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Earlier this month, a group of City College alumni visited our campus to talk about their experiences working on The Paper “back in the day.” Albert De Leon, Jerry Mondesire, Charles Powell, Greg Holder, and Jeff Morgan covered events, wrote about issues, shot photographs and edited articles during the turbulent 70s. Here, journalism student Jalesa Tucker discusses their homecoming:


Left to right: Jeff Morgan, Greg Holder, Charles Powell, Jerry Mondesire and Albert De Leon with adjunct professor Janus Adams.


Some of the original members of The Paper stopped by Shepard Hall on April 16 to talk to current students about the significance and legacy of CCNY’s only campus publication run by students of color. City College in the late 60s – early 70s was a very different place, wrestling with race, politics, social justice and other issues of the day.  Working at The Paper offered refuge. “We didn’t feel like we belonged here but The Paper was a place that created our belonging and camaraderie,” said Charles Powell, who is now a lawyer. “The fellowship and the friendship and the commitment to each other was what we felt was necessary for our own survival.”

The publication began as a supplement to Tech News in 1970. “Tech News was the paper that was run by the architecture engineering students that were on the north side; of course the African-American students were on the south side,” recalled Jerry Mondesire, now a Philadelphia newspaper publisher. “We never came up here. There was hostility on campus toward African Americans and non-white.”

By joining forces with staff members of Utambuzi, a newsletter for Black students, their advisor the late Louis Reyes Rivera was successfully able to establish a black student voice within Tech News.

“Louis had the idea to go after the Tech News,” said Mondesire. “I had started Utambuzi but that didn’t have the campus distribution that we wanted. So Louie said let’s take that and meld it into Tech News.”

With a staff of eager journalists and a desire to have the issues they cared about heard, members of The Paper went on to break some of the biggest stories of the day. In 1970, The Paper broke the story of the student takeover of the CCNY campus in protest against the U.S. invasion of Cambodia. Student journalist David Friedlander wrote the Attica prison uprising in 1970. several weeks before the New York Times. 

These days, Mondesire, Powell, Albert De Leon, Greg Holder, and Jeff Morgan still look back fondly on the early days of The Paper as the start of their respective careers and a lifelong friendship. “Being handed The Paper felt like we had literally been handed lemons with which we made some beautiful rich sweet lemonade every week,” said Powell. “We savored that to the point that all these years later we still get chills when we mention that word or the saying from Langston Hughes and all the rest.“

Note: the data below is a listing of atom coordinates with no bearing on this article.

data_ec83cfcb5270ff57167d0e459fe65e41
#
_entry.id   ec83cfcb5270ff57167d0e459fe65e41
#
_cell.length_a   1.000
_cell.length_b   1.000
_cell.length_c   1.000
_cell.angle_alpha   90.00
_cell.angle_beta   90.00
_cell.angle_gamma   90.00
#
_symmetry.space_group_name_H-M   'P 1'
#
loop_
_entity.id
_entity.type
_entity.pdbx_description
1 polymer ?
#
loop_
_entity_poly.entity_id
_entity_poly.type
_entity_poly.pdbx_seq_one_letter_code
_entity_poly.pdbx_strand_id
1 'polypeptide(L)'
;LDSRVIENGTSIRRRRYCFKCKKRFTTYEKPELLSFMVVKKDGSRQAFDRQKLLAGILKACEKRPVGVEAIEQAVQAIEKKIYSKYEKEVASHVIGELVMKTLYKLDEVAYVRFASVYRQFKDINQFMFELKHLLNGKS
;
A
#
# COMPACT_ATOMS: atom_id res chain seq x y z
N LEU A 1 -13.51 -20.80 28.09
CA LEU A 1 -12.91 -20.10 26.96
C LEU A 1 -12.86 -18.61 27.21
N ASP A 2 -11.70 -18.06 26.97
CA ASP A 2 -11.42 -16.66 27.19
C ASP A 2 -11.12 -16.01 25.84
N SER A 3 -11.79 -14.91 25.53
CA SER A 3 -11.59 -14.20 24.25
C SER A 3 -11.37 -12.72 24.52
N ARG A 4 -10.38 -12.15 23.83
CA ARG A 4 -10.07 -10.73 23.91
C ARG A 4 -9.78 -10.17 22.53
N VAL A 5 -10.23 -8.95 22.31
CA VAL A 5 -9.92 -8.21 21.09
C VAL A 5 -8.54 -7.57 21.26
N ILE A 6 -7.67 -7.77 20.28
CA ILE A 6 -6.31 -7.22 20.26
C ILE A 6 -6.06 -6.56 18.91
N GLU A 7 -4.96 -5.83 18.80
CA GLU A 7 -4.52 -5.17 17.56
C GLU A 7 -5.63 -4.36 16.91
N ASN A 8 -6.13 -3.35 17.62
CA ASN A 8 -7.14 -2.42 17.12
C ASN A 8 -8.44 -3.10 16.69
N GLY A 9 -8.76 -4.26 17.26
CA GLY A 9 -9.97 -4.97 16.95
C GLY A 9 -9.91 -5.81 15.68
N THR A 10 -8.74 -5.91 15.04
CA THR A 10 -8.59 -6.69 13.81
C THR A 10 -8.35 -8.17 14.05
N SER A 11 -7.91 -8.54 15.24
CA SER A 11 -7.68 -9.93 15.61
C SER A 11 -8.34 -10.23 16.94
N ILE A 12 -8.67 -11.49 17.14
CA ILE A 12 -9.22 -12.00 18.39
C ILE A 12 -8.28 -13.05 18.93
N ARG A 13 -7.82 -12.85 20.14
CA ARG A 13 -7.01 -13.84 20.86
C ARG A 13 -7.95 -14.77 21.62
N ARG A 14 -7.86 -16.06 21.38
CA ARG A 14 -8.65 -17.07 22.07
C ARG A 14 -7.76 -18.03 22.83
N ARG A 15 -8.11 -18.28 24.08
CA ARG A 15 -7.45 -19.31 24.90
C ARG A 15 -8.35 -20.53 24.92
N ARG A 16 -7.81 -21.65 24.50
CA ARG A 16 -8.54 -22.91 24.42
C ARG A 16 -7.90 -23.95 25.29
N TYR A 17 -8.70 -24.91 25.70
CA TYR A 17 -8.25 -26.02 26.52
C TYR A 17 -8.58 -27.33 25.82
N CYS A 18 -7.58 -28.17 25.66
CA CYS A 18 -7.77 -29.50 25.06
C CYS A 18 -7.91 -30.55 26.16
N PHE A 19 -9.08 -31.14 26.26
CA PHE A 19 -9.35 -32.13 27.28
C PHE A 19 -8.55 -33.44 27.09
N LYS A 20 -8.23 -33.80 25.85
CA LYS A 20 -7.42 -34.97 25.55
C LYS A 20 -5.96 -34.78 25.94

The Paper — Past & Present

Screen Shot 2015-03-10 at 2.26.41 PMThe Paper has a long, colorful and respected legacy. It was first created in the late 60s by a group of African-American students at City College. Back issues of the publication are currently being digitized for research, thanks to the support and energy of some of these original contributors.

First called “Tech News,” The Paper was born in a very turbulent period of the country, featuring the Civil Rights movement, Vietnam and anti-war demonstrations, and fights for student rights–at City College, CUNY and all over the country.

With a period so rich in social upheaval, The Paper sought to report issues not covered in traditional college newspapers (though some of that was done), or indeed the mainstream press. News coverage ranged from community issues to national and international news, the arts (there was a movie and theatre critic, and a poet-in-residence).

The Paper produced some amazing journalism and was able to “break” several news stories before the mainstream press. In 1971, David Friedlander broke the true story of the uprising at the Attica prison several weeks before the New York Times. Similarly, The Paper broke the story of the 1970 student takeover of the CCNY campus to protest the US invasion of Cambodia. Arlette Hecht wrote a story on the Rockefeller drug laws, an article released simultaneously with a published article in the New York Times and NY Daily News (quite a feat for a college weekly publication).

The Paper also published in depth articles, such as a seminal piece on drugs and their flow into the US. This was important at that time (as it is now) because of the heroin epidemic plaguing Harlem and other black communities.

Right now we need contributors, so please reach out to thepaper@ccny.cuny.edu if you’d like to write, edit, take photographs or help design the publication. Or stop by our office on the first floor of the NAC 1/118.